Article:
Motel Tropicana Big Head Productions solicited short plays set in a seedy motel room, and presents the eight selections in an evening filled with considerable variety, a range of talent, and some powerful comedic and dramatic moments. The opening play, Two Night Stand by Ron Burch, contains both humor and the nuanced subtleties of a not-yet-formed relationship, as first a young woman (Randi Hall), then a man (Joshua Costea), awaken after a night of coupling. She seeks to flee, and he seeks to persuade her to remain a bit longer. The acting is excellent, as is the direction by Ricky Welch, who also directed Winner by Tom Stell, as a coach (playwright Stell) is found tied to a chair, being menaced by a former athlete (Corey Kendrick), now high on crystal meth. Stell is authentic and convincing as the stoic coach, and Kendrick is riveting as the meth addict. On the Set at the Motel Tropicana by Eric James delivers the strongest comedic punch of the evening. Joshua Costea plays the director of a porn film, Randi Hall his assistant, Gabriel Queiroga a straight porn star and Chris Rivera a gay porn star. Chris Rivera directed as well, and captured the rich humor. The concept of one-set-fits-all, and short plays, permits a valuable training ground for actors, playwrights and directors, as well as an evening of rich entertainment. Big Head Productions plans to continue this approach on occasion, and is seeking plays with an "office" theme, set in four cubicles; scripts may be mailed to Motel Tropicana's eight short plays, running the gamut from violent to hilarious, provide a most entertaining evening, aided by excellent acting and deft direction. Through February 4. Obsidian Art Space, 3522 White Oak, 832-889-7837. — JJT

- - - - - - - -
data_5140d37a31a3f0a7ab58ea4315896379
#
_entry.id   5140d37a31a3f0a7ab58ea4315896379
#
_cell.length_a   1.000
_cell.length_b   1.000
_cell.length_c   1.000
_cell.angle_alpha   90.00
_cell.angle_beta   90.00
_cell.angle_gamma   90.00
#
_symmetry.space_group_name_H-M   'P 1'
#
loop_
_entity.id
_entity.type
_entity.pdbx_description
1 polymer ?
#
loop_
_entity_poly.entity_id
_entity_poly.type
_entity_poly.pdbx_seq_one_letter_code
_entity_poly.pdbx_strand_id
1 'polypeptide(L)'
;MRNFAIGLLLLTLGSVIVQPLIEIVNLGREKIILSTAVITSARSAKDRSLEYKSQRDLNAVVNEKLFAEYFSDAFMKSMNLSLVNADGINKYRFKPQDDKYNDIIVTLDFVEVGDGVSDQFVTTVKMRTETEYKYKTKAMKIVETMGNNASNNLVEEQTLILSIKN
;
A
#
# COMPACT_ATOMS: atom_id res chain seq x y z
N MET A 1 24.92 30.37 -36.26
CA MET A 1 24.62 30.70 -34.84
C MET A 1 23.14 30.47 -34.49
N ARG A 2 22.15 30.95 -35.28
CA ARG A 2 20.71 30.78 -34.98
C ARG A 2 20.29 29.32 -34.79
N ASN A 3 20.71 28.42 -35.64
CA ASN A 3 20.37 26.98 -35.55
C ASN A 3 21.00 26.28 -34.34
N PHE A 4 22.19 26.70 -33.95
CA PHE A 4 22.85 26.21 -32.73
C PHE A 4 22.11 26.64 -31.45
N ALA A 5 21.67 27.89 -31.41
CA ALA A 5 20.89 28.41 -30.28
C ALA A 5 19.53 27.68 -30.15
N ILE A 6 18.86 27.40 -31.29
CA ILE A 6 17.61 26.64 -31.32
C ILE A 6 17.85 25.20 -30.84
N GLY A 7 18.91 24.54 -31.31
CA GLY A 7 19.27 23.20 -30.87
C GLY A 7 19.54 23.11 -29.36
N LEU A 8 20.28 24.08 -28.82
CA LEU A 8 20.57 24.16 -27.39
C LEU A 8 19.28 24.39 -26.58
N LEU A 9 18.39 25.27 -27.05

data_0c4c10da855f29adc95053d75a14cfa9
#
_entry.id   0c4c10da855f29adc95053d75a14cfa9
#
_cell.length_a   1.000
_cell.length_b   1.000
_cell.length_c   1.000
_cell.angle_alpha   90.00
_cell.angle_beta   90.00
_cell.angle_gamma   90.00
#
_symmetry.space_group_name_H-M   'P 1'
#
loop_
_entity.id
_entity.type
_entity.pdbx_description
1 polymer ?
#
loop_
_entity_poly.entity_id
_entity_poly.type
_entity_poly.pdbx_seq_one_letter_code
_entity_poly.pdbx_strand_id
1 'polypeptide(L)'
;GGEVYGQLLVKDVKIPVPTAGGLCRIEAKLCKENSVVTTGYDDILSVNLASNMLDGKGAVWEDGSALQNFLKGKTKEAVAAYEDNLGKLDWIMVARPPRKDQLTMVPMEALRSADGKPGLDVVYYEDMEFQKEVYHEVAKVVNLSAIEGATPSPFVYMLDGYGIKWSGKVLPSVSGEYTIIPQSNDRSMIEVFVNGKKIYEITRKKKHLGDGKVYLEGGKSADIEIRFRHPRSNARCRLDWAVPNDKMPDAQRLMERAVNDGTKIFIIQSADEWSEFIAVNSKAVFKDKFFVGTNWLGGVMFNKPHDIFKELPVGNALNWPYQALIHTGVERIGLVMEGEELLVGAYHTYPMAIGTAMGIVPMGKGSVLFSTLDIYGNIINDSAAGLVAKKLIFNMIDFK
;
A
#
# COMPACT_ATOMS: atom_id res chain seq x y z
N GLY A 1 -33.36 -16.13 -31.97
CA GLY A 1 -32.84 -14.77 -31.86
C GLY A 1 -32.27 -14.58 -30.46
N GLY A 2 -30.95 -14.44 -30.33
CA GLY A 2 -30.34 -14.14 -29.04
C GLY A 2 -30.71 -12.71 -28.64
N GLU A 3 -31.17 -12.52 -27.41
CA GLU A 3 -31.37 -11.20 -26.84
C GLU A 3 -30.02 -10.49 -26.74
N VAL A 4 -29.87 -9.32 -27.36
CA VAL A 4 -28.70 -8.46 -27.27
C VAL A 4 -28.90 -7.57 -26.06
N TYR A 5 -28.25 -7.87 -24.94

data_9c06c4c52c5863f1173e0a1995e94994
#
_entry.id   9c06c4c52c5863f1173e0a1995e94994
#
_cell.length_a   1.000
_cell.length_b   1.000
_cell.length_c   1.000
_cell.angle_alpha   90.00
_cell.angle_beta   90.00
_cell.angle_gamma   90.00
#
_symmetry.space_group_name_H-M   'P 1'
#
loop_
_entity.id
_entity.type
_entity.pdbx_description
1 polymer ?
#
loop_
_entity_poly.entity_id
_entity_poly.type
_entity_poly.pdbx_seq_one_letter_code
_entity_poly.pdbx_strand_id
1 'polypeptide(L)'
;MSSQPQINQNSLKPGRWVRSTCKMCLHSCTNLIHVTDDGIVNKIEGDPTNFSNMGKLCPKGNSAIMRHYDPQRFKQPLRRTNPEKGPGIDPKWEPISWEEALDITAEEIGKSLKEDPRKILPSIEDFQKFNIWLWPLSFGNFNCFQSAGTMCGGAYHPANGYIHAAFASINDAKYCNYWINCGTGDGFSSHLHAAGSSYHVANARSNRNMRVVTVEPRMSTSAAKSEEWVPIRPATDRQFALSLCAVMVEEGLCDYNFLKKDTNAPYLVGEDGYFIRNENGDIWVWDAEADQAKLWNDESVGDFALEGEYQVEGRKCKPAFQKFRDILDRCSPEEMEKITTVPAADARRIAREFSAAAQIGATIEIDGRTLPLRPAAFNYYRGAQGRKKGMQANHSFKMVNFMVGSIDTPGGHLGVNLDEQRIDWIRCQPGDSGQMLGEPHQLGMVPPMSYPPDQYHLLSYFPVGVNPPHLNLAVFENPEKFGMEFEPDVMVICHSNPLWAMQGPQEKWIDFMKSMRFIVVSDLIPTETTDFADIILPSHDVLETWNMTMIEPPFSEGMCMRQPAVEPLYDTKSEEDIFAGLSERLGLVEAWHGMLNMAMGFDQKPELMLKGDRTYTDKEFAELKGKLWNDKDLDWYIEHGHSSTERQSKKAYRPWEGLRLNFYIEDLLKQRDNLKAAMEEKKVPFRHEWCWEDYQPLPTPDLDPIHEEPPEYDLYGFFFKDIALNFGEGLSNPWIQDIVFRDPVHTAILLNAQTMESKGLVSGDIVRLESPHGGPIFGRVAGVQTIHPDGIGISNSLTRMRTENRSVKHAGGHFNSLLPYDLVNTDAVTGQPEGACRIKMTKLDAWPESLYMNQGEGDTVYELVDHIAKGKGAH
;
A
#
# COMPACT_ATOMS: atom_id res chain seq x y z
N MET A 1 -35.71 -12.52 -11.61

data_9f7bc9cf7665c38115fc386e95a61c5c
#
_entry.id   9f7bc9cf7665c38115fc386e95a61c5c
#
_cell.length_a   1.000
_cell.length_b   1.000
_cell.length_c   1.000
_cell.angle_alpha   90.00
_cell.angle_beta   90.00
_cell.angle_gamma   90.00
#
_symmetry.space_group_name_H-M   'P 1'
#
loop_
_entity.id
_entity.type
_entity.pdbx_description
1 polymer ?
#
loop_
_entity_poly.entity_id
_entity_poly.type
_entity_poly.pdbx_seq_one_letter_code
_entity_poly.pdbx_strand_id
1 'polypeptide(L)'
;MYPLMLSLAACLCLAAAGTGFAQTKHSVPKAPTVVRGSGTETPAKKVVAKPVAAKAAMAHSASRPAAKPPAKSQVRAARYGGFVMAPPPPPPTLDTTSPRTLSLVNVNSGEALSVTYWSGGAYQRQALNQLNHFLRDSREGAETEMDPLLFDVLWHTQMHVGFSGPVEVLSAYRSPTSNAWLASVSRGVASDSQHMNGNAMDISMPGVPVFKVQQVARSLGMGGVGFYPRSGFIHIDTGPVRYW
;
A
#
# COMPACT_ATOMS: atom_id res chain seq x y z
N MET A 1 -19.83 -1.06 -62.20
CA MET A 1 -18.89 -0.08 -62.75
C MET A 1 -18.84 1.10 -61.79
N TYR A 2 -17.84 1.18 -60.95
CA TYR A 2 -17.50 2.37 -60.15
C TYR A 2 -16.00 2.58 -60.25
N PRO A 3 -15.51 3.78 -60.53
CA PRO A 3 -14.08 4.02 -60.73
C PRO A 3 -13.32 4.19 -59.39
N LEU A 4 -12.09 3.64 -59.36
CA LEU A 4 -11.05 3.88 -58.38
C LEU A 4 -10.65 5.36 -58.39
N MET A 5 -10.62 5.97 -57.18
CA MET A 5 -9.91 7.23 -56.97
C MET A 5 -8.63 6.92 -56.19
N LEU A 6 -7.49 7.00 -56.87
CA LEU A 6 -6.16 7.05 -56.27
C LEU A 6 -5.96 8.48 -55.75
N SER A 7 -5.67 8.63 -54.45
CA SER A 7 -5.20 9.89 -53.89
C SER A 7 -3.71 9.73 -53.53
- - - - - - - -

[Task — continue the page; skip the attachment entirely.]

The Temperamentals Newly formed Celebration Theatre presents the Houston premiere of an important moment in the movement for gay rights, the founding of The Mattachine Society, an underground activist group that began in Los Angeles in the '50s. Brief scenes convey a cinematic sense and include humor as well as drama. Harry Hay (Steven Bullitt) is the driving activist force, joined by his lover Rudi Gernreich (Mitchell Greco), Viennese-born designer of women's fashions. Bullitt captures the dedication of Hay, while Greco's Gernreich is nuanced and intelligent, but understated, as though he or the director had too much reverence for the subject matter. The other founders are Chuck Rowland (John Dunn) and Bob Hall (Rob Flebbe). The fifth important character is Dale Jennings (Jeff Dorman), a defendant who won an important case involving false entrapment. The last three actors also portray many other characters and do so exceptionally well — John Dunn as Vincent Minelli uses stance, walk and vocal shifts to create an indelible portrait. Dorman sews up the blue-collar role of Dale, and is invariably interesting in other roles, as is Flebbe, who apparently can change personalities as quickly as he can change a jacket. The staging by director Jimmy Phillips is highly effective, molding episodes seamlessly into a vivid portrait of the times. The play is best in the first act, as plans and friendships are formed; the second act veers off into some tangential areas, such as Hay's growing fondness for flamboyant shawls. The production is graceful and stylish, making wise use of Barnevelder's ample stage. Rich humor enlivens a docudrama about the early struggle for gay rights, and skilled acting makes it well worth seeing for its entertainment value alone. Through February 11. Barnevelder Movement/Arts, 2201 Preston St., 832-303-4758. — JJT